Exploration Fund, for graduate, post-graduate, doctorate and early career post-doctoral students, provides grants in support of exploration and field research for those who are just beginning their research careers. Our awards typically range from $500-1500 US for both funds. A few awards may be granted up to a $5000 award level.

exploration, research
The Institute of Current World Affairs Fellowships
August

http://www.icwa.org/index.asp

Fellowships are for self-designed, independent study only. Candidates must be under 36 years of age. While U.S. citizenship is not a requirement, candidates must show that a proposed fellowship holds promise to enrich public life in the United States by enhancing the understanding of foreign countries, cultures, and trends.

The fellowships are primarily writing grants. While the Institute has funded and will continue to fund artists, performers, and others who find various ways to participate in the societies they study, the fruits of the fellows' learning are communicated principally through monthly newsletters. Fellows should be prepared to share their experience with a general, well-educated audience, and not only with specialists in their field. Fellows work closely with the executive director, who serves as writing coach, editor, and mentor.

Fellowships are not scholarships and are not awarded to support work toward academic degrees or for research projects or the writing of books. Applicants must have a good command of written and spoken English and must have completed the current phase of their formal education.

While many fellows go on to pursue political or social causes at home and abroad, the purpose of a fellowship is to learn about other societies, not to change them. Fellows are not permitted to engage in overtly political activities during their fellowship.

The Institute does not accept any government funds. Fellows must preserve that independence, in letter and in spirit.

fellowships, global, world
The Rockefeller University Summer Undergraduate Reaserch Fellowship (SURF)
February

http://www.rockefeller.edu/surf/

The Rockefeller University Summer Undergraduate Research Fellowship (SURF) program provides a unique opportunity for undergraduates to conduct laboratory research.

SURF students work with leading scientists in a broad range of areas including biochemistry; structural biology and chemistry; molecular, cell and developmental biology; immunology; virology and microbiology; neuroscience; physics; and mathematical biology.

College sophomores and juniors are eligible to spend 10 weeks during the summer in a Rockefeller University laboratory. The program begins in early June and ends in mid-August.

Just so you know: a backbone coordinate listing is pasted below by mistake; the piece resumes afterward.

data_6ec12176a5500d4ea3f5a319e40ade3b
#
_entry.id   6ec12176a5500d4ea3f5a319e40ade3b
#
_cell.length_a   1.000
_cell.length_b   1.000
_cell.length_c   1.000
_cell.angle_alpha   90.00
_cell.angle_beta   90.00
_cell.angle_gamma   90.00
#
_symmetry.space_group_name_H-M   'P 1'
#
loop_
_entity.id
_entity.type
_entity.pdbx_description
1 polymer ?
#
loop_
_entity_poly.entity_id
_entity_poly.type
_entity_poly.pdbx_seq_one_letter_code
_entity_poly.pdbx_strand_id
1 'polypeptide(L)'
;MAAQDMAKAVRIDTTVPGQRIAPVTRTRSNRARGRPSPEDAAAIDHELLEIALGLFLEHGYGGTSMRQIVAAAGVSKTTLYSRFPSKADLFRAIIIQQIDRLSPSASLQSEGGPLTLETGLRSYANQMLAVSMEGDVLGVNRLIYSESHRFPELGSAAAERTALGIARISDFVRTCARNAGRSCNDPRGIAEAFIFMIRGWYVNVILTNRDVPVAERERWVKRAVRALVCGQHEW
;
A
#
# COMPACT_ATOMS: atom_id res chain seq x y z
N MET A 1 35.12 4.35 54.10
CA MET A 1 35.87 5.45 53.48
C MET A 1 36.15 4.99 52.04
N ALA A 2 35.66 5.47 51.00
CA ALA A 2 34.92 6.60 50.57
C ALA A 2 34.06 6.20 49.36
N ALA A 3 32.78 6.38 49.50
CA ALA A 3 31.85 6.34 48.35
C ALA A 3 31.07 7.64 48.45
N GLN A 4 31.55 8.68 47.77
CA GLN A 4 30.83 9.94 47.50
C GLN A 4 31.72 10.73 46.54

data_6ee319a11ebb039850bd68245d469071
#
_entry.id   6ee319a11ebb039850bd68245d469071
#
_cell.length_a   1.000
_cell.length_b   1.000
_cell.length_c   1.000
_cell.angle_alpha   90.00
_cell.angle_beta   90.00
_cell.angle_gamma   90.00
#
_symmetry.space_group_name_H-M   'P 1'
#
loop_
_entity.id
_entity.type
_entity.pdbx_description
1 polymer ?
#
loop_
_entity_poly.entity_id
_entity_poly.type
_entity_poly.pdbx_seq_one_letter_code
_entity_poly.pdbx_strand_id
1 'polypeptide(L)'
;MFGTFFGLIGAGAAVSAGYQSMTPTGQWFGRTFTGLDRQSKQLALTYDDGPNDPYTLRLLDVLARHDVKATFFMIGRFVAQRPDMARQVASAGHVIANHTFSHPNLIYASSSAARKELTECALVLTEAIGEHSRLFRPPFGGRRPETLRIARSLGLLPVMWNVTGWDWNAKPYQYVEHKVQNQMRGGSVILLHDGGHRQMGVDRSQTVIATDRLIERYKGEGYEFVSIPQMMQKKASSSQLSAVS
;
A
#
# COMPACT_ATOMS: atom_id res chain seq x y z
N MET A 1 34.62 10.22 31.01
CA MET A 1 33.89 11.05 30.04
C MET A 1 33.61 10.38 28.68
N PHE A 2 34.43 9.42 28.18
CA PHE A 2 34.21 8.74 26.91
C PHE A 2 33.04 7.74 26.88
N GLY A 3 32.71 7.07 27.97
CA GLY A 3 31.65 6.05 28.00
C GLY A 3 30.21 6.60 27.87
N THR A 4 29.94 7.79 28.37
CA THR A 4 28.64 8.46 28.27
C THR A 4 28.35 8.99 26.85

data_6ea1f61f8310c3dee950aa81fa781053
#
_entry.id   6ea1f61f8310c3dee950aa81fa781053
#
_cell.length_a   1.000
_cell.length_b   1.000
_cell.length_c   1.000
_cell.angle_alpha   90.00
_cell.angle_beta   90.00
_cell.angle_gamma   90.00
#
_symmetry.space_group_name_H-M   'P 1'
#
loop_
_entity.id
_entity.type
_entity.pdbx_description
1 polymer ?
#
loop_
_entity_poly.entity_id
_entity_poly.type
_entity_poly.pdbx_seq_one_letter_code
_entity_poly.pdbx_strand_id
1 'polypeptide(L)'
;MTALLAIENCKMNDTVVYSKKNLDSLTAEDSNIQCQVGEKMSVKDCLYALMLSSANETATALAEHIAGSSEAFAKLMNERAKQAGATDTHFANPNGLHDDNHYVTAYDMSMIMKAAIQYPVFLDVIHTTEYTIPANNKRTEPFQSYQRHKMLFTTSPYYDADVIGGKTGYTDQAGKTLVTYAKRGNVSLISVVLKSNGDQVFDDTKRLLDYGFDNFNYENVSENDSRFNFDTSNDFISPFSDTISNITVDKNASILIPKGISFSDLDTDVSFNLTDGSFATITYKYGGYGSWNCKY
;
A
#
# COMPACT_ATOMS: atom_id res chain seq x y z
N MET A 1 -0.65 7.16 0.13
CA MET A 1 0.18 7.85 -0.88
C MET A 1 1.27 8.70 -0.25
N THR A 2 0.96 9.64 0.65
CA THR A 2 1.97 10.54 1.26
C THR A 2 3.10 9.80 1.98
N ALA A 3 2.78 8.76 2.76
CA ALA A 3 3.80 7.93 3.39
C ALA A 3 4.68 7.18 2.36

Placement in laboratories is centralized through the Dean's Office. Students are matched with laboratories according to their stated research interests, and work on projects under the direct supervision of faculty, postdoctoral fellows and/or senior graduate students.

Each year, students are chosen from a wide variety of applicants with diverse scientific backgrounds and training. Annually, more than 500 students apply for admission into the SURF Program and approximately 15 are accepted. In order to fully experience the world of scientific research, SURF students are required to present and discuss scientific publications at weekly Journal Club meetings. This exposure allows participants to familiarize themselves with speaking to a scientific audience. SURF students also attend a special lecture series where Rockefeller faculty discuss their research and the evolution of their scientific interests. At the end of the program, SURF students will present their research results to fellow students and mentors at a poster session.

SURF students receive a stipend of $3,000.00.

Free housing will be provided for students who cannot commute.

Campus facilities include a tennis court, a recently renovated gym and adjacent east west esplanade for jogging, running, walking, or roller blading. SURF students are encouraged to attend social and cultural events occurring both on and off campus.

New York City has an infinite number of attractions and students should experience as many of them as possible. Organized outings for SURF students have included trips to see a Broadway show and professional baseball game.

The Rockefeller University's campus, located on New York City's Upper East Side, is set among beautifully kept gardens and trees on a 15-acre campus overlooking the East River. A diversity of restaurants, shops and entertainment adds to this culturally enriched area of Manhattan. The rest of New York City is conveniently accessible by train, bus or taxicab.

The Samuel Huntington Public Service Award
January

http://www.nationalgridus.com/commitment/d4-1_award.asp

The Samuel Huntington Public Service Award provides a $10,000 stipend for a graduating college senior to pursue one year of public service anywhere in the world. The award allows recipients to engage in a meaningful public service activity for one year before proceeding on to graduate school or a career.

To apply, please develop a proposal for public service in this country or abroad. The proposal may encompass any activity that furthers the public good. It can be undertaken by yourself alone or by working through established charitable, religious, educational, governmental, or other public service organizations.

Non-US citizens are eligible.

public service